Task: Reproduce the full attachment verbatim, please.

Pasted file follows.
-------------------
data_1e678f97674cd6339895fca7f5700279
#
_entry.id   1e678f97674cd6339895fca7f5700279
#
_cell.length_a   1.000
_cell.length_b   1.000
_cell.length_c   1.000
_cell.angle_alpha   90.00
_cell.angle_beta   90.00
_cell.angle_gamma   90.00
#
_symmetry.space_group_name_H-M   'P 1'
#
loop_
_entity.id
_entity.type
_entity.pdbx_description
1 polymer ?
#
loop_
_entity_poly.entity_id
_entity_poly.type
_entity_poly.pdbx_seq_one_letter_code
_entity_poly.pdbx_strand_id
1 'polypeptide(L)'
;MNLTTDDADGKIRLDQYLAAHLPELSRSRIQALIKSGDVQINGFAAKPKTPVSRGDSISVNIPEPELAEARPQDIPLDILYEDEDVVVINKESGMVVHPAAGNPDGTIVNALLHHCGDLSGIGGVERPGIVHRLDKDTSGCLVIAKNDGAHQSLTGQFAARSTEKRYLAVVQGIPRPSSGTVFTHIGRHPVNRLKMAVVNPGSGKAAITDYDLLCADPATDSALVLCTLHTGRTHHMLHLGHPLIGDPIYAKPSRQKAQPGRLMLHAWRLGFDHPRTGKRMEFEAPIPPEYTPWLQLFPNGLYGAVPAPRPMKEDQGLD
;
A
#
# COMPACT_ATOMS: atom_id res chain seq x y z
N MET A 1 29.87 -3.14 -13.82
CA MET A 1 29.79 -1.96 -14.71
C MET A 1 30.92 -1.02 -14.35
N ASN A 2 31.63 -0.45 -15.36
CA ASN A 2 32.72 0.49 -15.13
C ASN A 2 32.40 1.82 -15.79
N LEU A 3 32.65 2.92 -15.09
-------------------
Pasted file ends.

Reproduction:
data_1e678f97674cd6339895fca7f5700279
#
_entry.id   1e678f97674cd6339895fca7f5700279
#
_cell.length_a   1.000
_cell.length_b   1.000
_cell.length_c   1.000
_cell.angle_alpha   90.00
_cell.angle_beta   90.00
_cell.angle_gamma   90.00
#
_symmetry.space_group_name_H-M   'P 1'
#
loop_
_entity.id
_entity.type
_entity.pdbx_description
1 polymer ?
#
loop_
_entity_poly.entity_id
_entity_poly.type
_entity_poly.pdbx_seq_one_letter_code
_entity_poly.pdbx_strand_id
1 'polypeptide(L)'
;MNLTTDDADGKIRLDQYLAAHLPELSRSRIQALIKSGDVQINGFAAKPKTPVSRGDSISVNIPEPELAEARPQDIPLDILYEDEDVVVINKESGMVVHPAAGNPDGTIVNALLHHCGDLSGIGGVERPGIVHRLDKDTSGCLVIAKNDGAHQSLTGQFAARSTEKRYLAVVQGIPRPSSGTVFTHIGRHPVNRLKMAVVNPGSGKAAITDYDLLCADPATDSALVLCTLHTGRTHHMLHLGHPLIGDPIYAKPSRQKAQPGRLMLHAWRLGFDHPRTGKRMEFEAPIPPEYTPWLQLFPNGLYGAVPAPRPMKEDQGLD
;
A
#
# COMPACT_ATOMS: atom_id res chain seq x y z
N MET A 1 29.87 -3.14 -13.82
CA MET A 1 29.79 -1.96 -14.71
C MET A 1 30.92 -1.02 -14.35
N ASN A 2 31.63 -0.45 -15.36
CA ASN A 2 32.72 0.49 -15.13
C ASN A 2 32.40 1.82 -15.79
N LEU A 3 32.65 2.92 -15.09